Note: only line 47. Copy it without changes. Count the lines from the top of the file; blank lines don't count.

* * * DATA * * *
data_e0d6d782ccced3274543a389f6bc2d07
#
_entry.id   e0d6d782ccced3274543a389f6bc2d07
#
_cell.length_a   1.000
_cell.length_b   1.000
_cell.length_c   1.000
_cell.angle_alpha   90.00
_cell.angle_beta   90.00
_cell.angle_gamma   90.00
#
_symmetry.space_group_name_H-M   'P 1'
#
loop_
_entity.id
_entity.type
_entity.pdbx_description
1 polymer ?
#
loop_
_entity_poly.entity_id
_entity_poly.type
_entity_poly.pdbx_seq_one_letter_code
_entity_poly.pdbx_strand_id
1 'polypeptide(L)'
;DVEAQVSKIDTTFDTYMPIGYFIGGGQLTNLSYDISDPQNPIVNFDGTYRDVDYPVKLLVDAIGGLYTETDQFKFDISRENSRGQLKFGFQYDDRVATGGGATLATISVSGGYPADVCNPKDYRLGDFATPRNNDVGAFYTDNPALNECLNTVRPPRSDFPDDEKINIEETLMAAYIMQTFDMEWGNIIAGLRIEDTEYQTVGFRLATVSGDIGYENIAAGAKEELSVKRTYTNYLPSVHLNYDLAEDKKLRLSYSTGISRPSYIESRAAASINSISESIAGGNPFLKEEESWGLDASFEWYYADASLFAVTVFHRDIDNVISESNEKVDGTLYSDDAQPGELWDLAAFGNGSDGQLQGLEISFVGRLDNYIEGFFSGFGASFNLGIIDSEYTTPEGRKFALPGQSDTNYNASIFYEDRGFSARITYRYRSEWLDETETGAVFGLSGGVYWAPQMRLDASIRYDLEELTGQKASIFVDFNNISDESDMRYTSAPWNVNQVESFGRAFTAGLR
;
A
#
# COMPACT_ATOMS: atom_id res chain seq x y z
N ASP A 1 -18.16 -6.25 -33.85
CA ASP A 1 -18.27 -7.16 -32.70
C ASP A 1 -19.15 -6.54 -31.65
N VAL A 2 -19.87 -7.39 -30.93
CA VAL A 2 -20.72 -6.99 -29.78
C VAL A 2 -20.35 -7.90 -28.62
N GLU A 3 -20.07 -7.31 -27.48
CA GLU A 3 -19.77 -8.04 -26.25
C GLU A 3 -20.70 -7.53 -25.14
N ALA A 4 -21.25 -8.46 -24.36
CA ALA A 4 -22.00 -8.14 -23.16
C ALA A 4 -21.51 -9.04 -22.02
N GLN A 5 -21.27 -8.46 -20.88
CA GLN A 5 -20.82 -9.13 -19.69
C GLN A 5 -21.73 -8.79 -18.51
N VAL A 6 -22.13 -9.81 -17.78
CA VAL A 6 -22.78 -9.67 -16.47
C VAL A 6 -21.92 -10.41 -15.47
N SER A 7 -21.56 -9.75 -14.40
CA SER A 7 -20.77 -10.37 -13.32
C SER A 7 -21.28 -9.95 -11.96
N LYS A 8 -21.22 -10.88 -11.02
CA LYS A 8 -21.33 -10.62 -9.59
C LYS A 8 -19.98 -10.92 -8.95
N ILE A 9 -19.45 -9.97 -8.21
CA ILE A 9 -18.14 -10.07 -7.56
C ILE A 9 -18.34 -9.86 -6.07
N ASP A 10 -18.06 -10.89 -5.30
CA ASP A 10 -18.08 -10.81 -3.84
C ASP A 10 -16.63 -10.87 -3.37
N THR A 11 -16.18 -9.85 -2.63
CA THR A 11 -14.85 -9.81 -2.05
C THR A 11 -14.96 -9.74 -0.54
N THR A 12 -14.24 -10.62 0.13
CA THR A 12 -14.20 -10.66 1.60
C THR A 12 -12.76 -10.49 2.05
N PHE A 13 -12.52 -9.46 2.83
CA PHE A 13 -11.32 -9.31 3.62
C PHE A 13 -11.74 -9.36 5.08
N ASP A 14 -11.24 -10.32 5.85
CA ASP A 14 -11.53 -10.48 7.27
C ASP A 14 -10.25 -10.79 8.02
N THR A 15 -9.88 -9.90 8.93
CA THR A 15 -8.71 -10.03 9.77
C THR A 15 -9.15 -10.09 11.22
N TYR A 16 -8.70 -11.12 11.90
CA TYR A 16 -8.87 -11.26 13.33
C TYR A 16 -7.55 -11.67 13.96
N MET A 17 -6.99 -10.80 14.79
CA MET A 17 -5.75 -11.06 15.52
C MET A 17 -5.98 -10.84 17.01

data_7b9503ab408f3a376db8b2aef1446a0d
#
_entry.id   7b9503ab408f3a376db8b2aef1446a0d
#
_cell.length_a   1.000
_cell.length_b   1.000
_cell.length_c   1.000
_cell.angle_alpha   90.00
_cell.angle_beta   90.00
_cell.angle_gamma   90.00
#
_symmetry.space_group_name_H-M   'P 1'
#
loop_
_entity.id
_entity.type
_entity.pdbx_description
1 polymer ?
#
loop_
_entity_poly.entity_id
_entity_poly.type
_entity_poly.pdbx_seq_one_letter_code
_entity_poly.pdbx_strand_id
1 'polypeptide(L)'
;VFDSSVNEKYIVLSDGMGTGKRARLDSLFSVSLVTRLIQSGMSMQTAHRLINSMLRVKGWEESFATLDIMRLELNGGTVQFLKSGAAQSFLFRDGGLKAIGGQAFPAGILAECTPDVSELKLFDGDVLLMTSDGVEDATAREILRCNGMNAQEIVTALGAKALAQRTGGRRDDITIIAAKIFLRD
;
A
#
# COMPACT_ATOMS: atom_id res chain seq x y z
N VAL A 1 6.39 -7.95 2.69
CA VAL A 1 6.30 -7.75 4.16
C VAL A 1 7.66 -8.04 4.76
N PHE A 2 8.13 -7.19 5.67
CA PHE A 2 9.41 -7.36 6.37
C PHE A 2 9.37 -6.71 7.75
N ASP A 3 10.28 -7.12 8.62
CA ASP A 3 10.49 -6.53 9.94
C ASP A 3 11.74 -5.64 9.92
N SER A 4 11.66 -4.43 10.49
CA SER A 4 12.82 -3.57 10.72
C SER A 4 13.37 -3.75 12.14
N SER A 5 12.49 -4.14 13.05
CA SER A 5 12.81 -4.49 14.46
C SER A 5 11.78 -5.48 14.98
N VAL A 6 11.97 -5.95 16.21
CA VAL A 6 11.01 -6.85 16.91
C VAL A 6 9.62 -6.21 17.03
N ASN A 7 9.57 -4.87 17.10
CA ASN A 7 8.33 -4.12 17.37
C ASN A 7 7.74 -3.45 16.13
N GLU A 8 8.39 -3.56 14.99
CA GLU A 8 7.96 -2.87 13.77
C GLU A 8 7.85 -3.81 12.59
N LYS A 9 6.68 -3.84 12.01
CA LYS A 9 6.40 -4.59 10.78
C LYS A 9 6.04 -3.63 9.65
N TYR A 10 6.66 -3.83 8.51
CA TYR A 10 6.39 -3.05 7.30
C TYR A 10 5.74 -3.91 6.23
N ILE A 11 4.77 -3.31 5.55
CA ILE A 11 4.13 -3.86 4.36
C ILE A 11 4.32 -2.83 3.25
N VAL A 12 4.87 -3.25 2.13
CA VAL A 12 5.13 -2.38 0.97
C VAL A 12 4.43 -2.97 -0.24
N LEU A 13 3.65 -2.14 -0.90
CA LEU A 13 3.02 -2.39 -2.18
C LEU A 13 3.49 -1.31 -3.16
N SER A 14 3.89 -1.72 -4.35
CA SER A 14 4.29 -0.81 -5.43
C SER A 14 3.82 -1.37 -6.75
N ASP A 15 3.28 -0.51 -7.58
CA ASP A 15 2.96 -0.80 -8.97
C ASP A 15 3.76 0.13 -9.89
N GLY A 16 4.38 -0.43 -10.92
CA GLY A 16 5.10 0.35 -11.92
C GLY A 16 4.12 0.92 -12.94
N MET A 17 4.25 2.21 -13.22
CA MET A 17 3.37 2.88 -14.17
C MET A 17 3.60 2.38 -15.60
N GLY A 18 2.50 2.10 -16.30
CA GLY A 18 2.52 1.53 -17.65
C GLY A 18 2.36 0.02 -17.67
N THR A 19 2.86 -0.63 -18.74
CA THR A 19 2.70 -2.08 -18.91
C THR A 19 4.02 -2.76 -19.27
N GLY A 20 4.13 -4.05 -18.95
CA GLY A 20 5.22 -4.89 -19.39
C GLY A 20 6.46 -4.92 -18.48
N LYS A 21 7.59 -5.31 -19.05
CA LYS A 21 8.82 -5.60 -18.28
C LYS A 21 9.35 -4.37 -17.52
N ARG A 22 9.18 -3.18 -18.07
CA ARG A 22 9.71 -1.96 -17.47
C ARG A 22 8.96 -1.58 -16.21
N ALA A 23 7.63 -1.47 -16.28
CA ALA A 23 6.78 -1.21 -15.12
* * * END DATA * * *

CA VAL A 6 -22.78 -9.67 -16.47